PMQs review: Why Jeremy Corbyn shouldn’t be mocked for focusing on austerity

Britain’s economic and social discontent helped cause Brexit – and it hasn’t been addressed.


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To the surprise and disdain of Westminster, Jeremy Corbyn chose not to ask the Prime Minister about Brexit but about austerity. Yet there was no mystery to this choice: Labour is divided over the former and united over the latter. Corbyn is far more comfortable assailing public spending cuts than he is describing his party’s increasingly tortured Brexit stance. And the public are far more concerned with the cost of austerity than with backstops and obscure parliamentary warfare. 

Corbyn reminded Theresa May of the UN special rapporteur's excoriating report on poverty in Britain last month. “When the Prime Minister read the report what shocked her more? Was it the words the UN used or was it the shocking reality of rising poverty in Britain?” asked Corbyn.

May responded, as is traditional, by noting that employment is at a record high. But the problem is that, for too many, work no longer pays. The Joseph Rowntree Foundation, Corbyn noted, had found that in-work poverty levels, now at 4m people, are rising faster than employment. Universal Credit, the system that was supposed to “make work pay”, has left ever greater numbers dependent on food banks (“not just a photo opportunity for Conservative MPs”), while the UK has the weakest wage growth of all the G20 countries.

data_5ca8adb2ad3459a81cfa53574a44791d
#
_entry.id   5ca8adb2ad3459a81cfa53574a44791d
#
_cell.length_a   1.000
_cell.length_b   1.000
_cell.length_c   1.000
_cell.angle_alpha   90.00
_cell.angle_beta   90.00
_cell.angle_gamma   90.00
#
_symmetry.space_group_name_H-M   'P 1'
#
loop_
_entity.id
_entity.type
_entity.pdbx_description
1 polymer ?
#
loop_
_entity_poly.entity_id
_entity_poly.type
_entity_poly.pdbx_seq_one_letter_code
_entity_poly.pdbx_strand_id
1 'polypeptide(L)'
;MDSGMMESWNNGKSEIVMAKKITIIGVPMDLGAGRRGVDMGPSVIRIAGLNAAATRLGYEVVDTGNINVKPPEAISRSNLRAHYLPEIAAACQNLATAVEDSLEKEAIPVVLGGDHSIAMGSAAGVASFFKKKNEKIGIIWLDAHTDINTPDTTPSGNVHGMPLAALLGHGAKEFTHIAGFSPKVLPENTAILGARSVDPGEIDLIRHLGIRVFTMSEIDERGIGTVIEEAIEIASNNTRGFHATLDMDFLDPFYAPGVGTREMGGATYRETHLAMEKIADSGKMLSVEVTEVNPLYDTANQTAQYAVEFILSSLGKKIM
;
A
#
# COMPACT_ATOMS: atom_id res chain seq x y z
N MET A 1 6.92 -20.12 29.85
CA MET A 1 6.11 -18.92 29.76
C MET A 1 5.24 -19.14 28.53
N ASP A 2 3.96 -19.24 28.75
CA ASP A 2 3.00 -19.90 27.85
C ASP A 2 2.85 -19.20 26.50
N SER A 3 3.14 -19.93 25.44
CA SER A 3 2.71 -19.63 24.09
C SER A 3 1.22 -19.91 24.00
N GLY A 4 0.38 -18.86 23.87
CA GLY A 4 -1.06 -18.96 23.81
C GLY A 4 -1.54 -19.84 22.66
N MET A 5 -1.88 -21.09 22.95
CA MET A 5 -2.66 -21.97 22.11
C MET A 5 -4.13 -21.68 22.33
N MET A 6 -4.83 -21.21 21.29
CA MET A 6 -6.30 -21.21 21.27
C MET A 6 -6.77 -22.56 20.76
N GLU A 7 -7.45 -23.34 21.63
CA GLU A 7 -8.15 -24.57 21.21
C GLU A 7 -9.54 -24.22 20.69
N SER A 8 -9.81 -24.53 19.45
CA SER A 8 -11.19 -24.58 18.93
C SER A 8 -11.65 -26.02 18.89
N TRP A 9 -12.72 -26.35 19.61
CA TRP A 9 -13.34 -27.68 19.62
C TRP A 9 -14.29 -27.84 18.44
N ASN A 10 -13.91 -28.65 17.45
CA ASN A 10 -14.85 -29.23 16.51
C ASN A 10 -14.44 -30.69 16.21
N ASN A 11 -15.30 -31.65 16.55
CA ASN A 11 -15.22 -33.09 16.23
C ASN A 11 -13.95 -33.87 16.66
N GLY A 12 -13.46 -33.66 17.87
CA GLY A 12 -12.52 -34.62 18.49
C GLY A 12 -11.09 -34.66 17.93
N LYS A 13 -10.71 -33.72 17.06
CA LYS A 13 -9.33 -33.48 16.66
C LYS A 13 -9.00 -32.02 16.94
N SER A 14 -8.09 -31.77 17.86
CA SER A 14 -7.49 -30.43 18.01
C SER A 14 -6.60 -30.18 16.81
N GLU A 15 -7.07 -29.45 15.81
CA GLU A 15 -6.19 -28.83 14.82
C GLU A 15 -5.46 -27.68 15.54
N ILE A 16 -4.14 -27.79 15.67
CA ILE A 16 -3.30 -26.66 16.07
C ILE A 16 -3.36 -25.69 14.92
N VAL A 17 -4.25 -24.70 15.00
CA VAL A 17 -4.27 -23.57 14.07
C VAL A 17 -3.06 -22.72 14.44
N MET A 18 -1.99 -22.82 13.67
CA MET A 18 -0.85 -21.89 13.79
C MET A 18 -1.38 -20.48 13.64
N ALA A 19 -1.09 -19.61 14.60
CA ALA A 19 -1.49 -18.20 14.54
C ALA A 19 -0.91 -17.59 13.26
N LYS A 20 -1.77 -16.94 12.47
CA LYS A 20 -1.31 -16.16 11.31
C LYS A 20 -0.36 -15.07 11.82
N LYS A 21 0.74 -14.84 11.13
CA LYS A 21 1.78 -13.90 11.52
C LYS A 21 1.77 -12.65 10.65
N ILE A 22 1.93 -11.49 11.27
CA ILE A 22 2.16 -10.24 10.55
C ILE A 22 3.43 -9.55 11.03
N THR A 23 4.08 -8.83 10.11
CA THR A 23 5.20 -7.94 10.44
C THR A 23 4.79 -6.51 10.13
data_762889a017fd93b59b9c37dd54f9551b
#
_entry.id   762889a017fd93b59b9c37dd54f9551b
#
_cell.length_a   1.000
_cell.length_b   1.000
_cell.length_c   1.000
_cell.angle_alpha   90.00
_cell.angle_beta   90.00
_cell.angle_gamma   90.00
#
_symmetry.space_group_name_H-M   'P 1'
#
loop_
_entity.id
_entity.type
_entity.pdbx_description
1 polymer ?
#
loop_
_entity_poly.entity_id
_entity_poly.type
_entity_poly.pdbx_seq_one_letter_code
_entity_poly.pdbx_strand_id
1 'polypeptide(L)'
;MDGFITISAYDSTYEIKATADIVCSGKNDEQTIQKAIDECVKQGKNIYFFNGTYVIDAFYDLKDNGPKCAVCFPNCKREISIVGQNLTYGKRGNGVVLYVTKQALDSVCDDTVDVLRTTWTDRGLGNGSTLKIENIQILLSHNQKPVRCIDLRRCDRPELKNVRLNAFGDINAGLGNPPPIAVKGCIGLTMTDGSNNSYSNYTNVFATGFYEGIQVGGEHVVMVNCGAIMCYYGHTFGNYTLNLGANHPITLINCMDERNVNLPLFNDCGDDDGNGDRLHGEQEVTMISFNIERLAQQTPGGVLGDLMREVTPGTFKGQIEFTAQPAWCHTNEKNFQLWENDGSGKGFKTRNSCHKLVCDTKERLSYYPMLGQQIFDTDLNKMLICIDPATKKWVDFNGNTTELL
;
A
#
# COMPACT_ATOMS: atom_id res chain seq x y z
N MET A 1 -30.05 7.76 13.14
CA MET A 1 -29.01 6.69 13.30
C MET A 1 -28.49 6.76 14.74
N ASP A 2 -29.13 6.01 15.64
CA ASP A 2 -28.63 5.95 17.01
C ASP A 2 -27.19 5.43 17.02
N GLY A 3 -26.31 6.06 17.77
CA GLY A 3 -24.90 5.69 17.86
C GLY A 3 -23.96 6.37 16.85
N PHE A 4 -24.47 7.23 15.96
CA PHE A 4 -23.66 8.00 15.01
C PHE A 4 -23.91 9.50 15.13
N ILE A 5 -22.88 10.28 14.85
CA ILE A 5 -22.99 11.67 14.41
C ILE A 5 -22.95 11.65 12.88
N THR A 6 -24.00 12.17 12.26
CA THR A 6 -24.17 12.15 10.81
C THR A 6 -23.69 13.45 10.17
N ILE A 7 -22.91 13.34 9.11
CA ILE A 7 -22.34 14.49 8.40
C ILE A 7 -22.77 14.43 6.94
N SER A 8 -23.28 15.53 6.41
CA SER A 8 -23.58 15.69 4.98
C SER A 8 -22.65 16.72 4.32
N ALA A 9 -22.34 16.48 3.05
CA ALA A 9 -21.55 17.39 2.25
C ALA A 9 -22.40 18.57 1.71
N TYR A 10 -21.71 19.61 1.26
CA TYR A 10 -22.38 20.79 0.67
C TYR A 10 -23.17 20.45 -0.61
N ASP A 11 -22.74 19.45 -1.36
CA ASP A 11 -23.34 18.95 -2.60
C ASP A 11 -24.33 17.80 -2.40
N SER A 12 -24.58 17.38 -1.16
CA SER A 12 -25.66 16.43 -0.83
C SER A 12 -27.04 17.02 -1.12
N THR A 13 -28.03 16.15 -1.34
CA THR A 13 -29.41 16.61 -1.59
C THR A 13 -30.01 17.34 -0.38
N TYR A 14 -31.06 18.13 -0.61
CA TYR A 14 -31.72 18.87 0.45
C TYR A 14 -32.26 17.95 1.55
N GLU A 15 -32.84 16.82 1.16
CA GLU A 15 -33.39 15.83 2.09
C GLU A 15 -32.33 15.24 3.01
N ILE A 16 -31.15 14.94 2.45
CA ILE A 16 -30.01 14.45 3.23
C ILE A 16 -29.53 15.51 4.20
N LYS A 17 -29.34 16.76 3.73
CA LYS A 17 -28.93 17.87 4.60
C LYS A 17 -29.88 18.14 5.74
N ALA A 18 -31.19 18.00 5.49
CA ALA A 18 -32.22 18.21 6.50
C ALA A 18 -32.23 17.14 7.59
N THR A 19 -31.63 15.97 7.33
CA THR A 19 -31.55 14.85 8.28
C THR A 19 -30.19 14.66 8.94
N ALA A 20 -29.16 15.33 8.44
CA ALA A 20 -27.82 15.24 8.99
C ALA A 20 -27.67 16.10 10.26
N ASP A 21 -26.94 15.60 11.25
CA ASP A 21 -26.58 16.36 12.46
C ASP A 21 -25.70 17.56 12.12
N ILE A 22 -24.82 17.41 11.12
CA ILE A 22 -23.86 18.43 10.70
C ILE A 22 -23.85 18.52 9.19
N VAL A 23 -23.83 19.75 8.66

To this end, Corbyn demanded that May translate her rhetoric (“burning injustices”) into action and end the benefits freeze, repeal the bedroom tax, scrap the two-child limit on tax credits, and halt the roll-out of Universal Credit. May, unsurprisingly, insisted that the status quo was acceptable.

Though Westminster pretends otherwise, the questions of austerity and Brexit are intertwined. The Leave vote was not just a revolt against EU membership but a symptom of profound economic and social discontent: the largest public spending cuts in postwar history, the longest fall in living standards since the Napoleonic Wars and a precipitous decline of trust in national institutions. Should the government fail to address these defects, the only certainty is that further political shocks will follow.

George Eaton is assistant editor of the New Statesman.